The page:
CN Lester‘s Transpose events, somewhat of a legendary community gathering, have been bringing a monthly splash of trans/queer cabaret and performance to London since earlier this year. Last Saturday at ULU, mentally renowned by myself for ridiculously cheap pints and expensive £2 cash points, the Halloween edition took place. Though I don’t celebrate the secular nature of the holiday, the theme was nonetheless an excuse to dress up, and I donned a top hat, fishnets, teeny weeny corset and red lipstick at the last minute to create my costume… vampire ringmistress? Apparently.

Kickstarting the night- apart from cider- was a performance than no other than CN themselves, exquisitely dressed as the ‘gender binary’ (boo, hiss!), creatively and painstakingly as half-male and half-female. The gorgeous CN classics aside, with a number of stunning tracks from 2012 album “Ashes”, the acoustic cover of Jessie J’s “Do It Like a Dude” was particularly fitting for the gathering at hand, and it worked surprisingly well. Whilst retaining its recognisability, it was soothing, with a bonus of a delicate operatic ending… though watching a skinny white person singing ‘mandem’ is always hilarious.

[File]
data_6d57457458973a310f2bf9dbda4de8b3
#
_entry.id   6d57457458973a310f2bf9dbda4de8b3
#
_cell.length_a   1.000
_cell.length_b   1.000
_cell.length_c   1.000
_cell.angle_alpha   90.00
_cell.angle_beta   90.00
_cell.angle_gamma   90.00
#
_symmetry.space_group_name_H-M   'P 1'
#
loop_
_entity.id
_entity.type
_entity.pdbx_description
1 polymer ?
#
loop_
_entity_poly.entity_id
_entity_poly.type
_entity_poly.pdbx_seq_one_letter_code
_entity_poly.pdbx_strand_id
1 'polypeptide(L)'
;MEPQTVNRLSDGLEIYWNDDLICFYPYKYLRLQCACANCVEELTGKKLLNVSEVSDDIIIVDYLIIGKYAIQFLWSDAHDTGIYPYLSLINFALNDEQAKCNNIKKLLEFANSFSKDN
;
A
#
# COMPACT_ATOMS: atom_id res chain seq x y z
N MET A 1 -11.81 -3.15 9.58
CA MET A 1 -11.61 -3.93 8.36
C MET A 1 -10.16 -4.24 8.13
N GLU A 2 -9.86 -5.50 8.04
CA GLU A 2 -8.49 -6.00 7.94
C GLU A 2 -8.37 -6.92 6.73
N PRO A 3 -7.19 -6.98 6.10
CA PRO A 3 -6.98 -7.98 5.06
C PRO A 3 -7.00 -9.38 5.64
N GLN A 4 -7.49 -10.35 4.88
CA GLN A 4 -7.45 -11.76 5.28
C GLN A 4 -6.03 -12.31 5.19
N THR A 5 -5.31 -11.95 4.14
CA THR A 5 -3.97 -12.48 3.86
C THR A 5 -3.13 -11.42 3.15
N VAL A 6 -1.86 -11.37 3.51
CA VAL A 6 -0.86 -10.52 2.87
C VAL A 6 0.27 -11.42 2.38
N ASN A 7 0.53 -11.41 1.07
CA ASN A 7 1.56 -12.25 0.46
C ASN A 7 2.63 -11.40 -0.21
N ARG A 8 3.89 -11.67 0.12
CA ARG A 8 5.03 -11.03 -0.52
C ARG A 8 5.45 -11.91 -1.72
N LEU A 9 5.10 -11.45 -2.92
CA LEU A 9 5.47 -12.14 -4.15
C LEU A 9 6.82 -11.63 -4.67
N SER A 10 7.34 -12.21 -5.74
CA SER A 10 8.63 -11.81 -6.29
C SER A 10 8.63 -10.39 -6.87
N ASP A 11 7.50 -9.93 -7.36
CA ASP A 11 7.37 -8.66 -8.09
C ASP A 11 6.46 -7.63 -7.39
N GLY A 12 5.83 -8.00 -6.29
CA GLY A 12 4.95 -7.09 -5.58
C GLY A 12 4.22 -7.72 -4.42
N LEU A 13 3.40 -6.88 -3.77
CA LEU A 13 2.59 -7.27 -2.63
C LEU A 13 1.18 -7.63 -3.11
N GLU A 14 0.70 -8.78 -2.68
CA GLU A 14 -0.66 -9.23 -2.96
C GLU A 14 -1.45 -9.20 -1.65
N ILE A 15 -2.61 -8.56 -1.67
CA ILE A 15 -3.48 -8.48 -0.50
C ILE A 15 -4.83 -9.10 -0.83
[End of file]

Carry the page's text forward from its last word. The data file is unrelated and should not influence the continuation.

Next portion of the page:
Poetry and spoken word was the staple of the evening, featuring Sandra Alland‘s short, biting comedy; Jacq Applebee‘s raunchy tale of drag king domming; and two (!) much-anticipated fairytales featuring mythical beasts by Kat Gupta (who read at Translations earlier in the week) and Hel Gurney. All were, of course, brilliant, and the variety in the pieces was refreshing and kept the evening moving.

Interspersed throughout the night were two short films by poet Sandra, who worked in Scotland with young trans* people with disabilities. Both were written and directed by the young people- one featuring a young trans woman who told a story of overcoming her fears, and the other a young trans man drag queen. Marginalised voices and viewpoints, especially in the trans* community, are always great to hear, and this perfectly captured the intersectionality and creativity of different ongoing projects happening around the UK.

Finishing the night with the bang was Squid and the Krakens, a quirky, queer three piece, who pandered to the crowd by playing a rousing rendition of the “Time Warp”. Dancing in heels after a few was a challenge I accepted with gusto, and it was the perfect way to end another fabulous night out.

Same this time next month, CN?

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